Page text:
Clusters can overlap, where data points belong to multiple clusters. This is called soft or fuzzy clustering. In other cases, the data points in clusters are exclusive – they can exist only in one cluster (also known as hard clustering). K-means clustering is an exclusive clustering method where data points are placed into various K groups. K is defined in the algorithm by the number of centroids (centre of a cluster) in a set, which it then uses to allocate each data point to the nearest cluster. The “means” in K-means refers to the average, which is worked out from the data in order to find the centroid. A larger K value is an indication of many, smaller groups, whereas a small K value shows larger, broader groups of data.

Other unsupervised machine learning methods include hierarchical clustering, probabilistic clustering (including the Gaussian Mixture Model), association rules, and dimensionality reduction.

Principal component analysis is an example of dimensionality reduction – reducing larger sets of variables in the input data without losing variance. It is also a useful method for the visualisation of high-dimensional data because it ranks principal components according to how much they contribute to patterns in the data. Although more data is generally helpful for more accurate results, it can lead to overfitting, which is when the machine starts picking up on noise or granular detail from its training data set.

The most common use of association rules is for recommendation engines on sites like Amazon, Netflix, LinkedIn, and Spotify to offer you products, films, jobs, or music similar to those that you have already browsed. The Apriori algorithm is the most commonly used for this function.

How does machine learning work?

Machine learning starts with an algorithm for predictive modelling, either self-learnt or programmed that leads to automation. Data science is the means through which we discover the problems that need solving and how that problem can be expressed through a readable algorithm. Supervised machine learning requires either classification or regression problems. 

On a basic level, classification predicts a discrete class label and regression predicts a continuous quantity. There can be an overlap in the two in that a classification algorithm can also predict a continuous value. However, the continuous value will be in the form of a probability for a class label. We often see algorithms that can be utilised for both classification and regression with minor modification in deep neural networks.

Linear regression is when the output is predicted to be continuous with a constant slope. This can help predict values within a continuous range such as sales and price rather than trying to classify them into categories. Logistic regression can be confusing because it is actually used for classification problems. The algorithm is based on the concept of probability and helps with predictive analysis.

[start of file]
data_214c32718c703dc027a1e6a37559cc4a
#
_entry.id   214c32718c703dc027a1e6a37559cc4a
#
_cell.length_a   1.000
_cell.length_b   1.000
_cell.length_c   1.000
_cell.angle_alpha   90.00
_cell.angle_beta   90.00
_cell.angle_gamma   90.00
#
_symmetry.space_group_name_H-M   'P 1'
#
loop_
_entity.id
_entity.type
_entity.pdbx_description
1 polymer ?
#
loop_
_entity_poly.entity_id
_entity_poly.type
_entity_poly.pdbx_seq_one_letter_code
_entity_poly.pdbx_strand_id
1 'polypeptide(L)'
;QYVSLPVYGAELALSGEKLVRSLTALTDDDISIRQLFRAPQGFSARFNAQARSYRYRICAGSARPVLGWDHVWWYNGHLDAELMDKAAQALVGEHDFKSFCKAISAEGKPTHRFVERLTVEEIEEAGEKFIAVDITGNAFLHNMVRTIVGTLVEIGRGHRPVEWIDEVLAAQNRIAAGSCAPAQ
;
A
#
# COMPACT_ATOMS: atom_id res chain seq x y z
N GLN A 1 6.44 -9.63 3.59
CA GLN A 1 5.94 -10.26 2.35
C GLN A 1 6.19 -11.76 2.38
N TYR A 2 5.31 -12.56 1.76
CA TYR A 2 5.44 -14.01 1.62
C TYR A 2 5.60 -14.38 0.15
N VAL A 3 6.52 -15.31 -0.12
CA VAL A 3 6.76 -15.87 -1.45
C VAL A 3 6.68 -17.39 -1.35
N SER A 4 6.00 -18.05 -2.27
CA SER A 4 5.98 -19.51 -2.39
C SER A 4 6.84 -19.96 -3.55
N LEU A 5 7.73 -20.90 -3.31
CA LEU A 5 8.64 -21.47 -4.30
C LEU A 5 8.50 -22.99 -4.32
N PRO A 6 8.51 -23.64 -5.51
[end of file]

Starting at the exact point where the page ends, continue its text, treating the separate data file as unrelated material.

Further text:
Support Vector Machines (SVM) is a fast and much-used algorithm that can be used for both classification and regression problems but is most commonly used in classification. The algorithm is favoured because it can analyse and class even when there is a limited amount of data available. It groups data into classes even when the classes are not immediately clear because it looks at the data three-dimensionally and uses a hyperplane rather than a line to separate it. SVMs can be used for functions like helping your mailbox to detect spam.

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What is neuromorphic computing?

Compared with first-generation artificial intelligence (AI), neuromorphic computing allows AI learning and decision-making to become more autonomous. Currently, neuromorphic systems are immersed in deep learning to sense and perceive skills used in, for example, speech recognition and complex strategic games like chess and Go. Next-generation AI will mimic the human brain in its ability to interpret and adapt to situations rather than simply working from formulaic algorithms. 

Rather than simply looking for patterns, neuromorphic computing systems will be able to apply common sense and context to what they are reading. Google famously demonstrated the limitations of computer systems that simply use algorithms when its Deep Dream AI was trained to look for dog faces. It ended up converting any imagery that looked like it might contain dog faces into dog faces.